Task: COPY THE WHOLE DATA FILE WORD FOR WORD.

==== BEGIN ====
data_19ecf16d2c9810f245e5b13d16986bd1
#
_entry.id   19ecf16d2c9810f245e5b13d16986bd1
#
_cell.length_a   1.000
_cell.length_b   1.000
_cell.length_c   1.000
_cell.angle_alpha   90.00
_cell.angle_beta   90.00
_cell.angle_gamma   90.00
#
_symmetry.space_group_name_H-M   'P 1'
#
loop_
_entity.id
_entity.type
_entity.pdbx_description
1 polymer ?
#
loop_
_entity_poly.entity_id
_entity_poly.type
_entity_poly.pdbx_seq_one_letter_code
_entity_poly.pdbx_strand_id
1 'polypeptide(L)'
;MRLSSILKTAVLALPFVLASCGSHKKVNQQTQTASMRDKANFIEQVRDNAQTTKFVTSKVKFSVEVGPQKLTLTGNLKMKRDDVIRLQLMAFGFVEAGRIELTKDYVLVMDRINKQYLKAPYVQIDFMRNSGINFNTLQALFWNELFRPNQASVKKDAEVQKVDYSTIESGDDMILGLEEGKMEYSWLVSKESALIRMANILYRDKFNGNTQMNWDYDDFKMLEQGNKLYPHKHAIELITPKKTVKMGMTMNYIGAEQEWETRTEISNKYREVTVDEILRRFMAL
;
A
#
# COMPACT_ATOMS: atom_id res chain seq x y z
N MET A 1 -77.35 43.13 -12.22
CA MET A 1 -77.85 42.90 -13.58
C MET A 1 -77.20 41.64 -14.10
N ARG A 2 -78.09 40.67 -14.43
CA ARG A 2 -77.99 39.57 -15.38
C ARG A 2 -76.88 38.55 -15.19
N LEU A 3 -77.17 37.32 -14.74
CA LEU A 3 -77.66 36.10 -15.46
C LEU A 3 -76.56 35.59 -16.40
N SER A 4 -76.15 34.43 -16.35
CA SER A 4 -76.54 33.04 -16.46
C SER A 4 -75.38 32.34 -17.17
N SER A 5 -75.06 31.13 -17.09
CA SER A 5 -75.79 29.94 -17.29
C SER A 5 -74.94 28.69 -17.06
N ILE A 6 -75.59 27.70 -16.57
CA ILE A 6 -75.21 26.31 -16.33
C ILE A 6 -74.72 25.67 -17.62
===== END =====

data_19ecf16d2c9810f245e5b13d16986bd1
#
_entry.id   19ecf16d2c9810f245e5b13d16986bd1
#
_cell.length_a   1.000
_cell.length_b   1.000
_cell.length_c   1.000
_cell.angle_alpha   90.00
_cell.angle_beta   90.00
_cell.angle_gamma   90.00
#
_symmetry.space_group_name_H-M   'P 1'
#
loop_
_entity.id
_entity.type
_entity.pdbx_description
1 polymer ?
#
loop_
_entity_poly.entity_id
_entity_poly.type
_entity_poly.pdbx_seq_one_letter_code
_entity_poly.pdbx_strand_id
1 'polypeptide(L)'
;MRLSSILKTAVLALPFVLASCGSHKKVNQQTQTASMRDKANFIEQVRDNAQTTKFVTSKVKFSVEVGPQKLTLTGNLKMKRDDVIRLQLMAFGFVEAGRIELTKDYVLVMDRINKQYLKAPYVQIDFMRNSGINFNTLQALFWNELFRPNQASVKKDAEVQKVDYSTIESGDDMILGLEEGKMEYSWLVSKESALIRMANILYRDKFNGNTQMNWDYDDFKMLEQGNKLYPHKHAIELITPKKTVKMGMTMNYIGAEQEWETRTEISNKYREVTVDEILRRFMAL
;
A
#
# COMPACT_ATOMS: atom_id res chain seq x y z
N MET A 1 -77.35 43.13 -12.22
CA MET A 1 -77.85 42.90 -13.58
C MET A 1 -77.20 41.64 -14.10
N ARG A 2 -78.09 40.67 -14.43
CA ARG A 2 -77.99 39.57 -15.38
C ARG A 2 -76.88 38.55 -15.19
N LEU A 3 -77.17 37.32 -14.74
CA LEU A 3 -77.66 36.10 -15.46
C LEU A 3 -76.56 35.59 -16.40
N SER A 4 -76.15 34.43 -16.35
CA SER A 4 -76.54 33.04 -16.46
C SER A 4 -75.38 32.34 -17.17
N SER A 5 -75.06 31.13 -17.09
CA SER A 5 -75.79 29.94 -17.29
C SER A 5 -74.94 28.69 -17.06
N ILE A 6 -75.59 27.70 -16.57
CA ILE A 6 -75.21 26.31 -16.33
C ILE A 6 -74.72 25.67 -17.62